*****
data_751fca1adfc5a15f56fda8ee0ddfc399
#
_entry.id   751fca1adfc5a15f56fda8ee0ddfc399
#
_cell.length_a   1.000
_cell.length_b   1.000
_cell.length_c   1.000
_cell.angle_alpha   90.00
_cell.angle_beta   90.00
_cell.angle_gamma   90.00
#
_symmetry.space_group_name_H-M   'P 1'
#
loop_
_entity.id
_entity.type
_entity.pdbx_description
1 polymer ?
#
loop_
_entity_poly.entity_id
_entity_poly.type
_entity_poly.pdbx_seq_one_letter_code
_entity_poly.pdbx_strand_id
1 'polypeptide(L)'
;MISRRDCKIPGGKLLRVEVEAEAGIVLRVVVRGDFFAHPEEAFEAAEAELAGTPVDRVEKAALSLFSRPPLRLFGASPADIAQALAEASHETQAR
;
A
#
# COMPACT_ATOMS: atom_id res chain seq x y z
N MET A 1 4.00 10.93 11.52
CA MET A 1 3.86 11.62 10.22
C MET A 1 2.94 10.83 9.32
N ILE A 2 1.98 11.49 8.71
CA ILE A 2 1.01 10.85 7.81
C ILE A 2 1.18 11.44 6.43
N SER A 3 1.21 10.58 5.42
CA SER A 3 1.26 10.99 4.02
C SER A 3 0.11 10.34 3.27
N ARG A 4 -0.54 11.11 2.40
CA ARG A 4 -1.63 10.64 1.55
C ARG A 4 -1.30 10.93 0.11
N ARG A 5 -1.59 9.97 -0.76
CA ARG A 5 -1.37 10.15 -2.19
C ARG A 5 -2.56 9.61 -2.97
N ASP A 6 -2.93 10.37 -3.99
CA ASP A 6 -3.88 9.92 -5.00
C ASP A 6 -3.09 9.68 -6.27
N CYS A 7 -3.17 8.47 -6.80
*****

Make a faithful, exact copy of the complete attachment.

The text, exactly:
data_751fca1adfc5a15f56fda8ee0ddfc399
#
_entry.id   751fca1adfc5a15f56fda8ee0ddfc399
#
_cell.length_a   1.000
_cell.length_b   1.000
_cell.length_c   1.000
_cell.angle_alpha   90.00
_cell.angle_beta   90.00
_cell.angle_gamma   90.00
#
_symmetry.space_group_name_H-M   'P 1'
#
loop_
_entity.id
_entity.type
_entity.pdbx_description
1 polymer ?
#
loop_
_entity_poly.entity_id
_entity_poly.type
_entity_poly.pdbx_seq_one_letter_code
_entity_poly.pdbx_strand_id
1 'polypeptide(L)'
;MISRRDCKIPGGKLLRVEVEAEAGIVLRVVVRGDFFAHPEEAFEAAEAELAGTPVDRVEKAALSLFSRPPLRLFGASPADIAQALAEASHETQAR
;
A
#
# COMPACT_ATOMS: atom_id res chain seq x y z
N MET A 1 4.00 10.93 11.52
CA MET A 1 3.86 11.62 10.22
C MET A 1 2.94 10.83 9.32
N ILE A 2 1.98 11.49 8.71
CA ILE A 2 1.01 10.85 7.81
C ILE A 2 1.18 11.44 6.43
N SER A 3 1.21 10.58 5.42
CA SER A 3 1.26 10.99 4.02
C SER A 3 0.11 10.34 3.27
N ARG A 4 -0.54 11.11 2.40
CA ARG A 4 -1.63 10.64 1.55
C ARG A 4 -1.30 10.93 0.11
N ARG A 5 -1.59 9.97 -0.76
CA ARG A 5 -1.37 10.15 -2.19
C ARG A 5 -2.56 9.61 -2.97
N ASP A 6 -2.93 10.37 -3.99
CA ASP A 6 -3.88 9.92 -5.00
C ASP A 6 -3.09 9.68 -6.27
N CYS A 7 -3.17 8.47 -6.80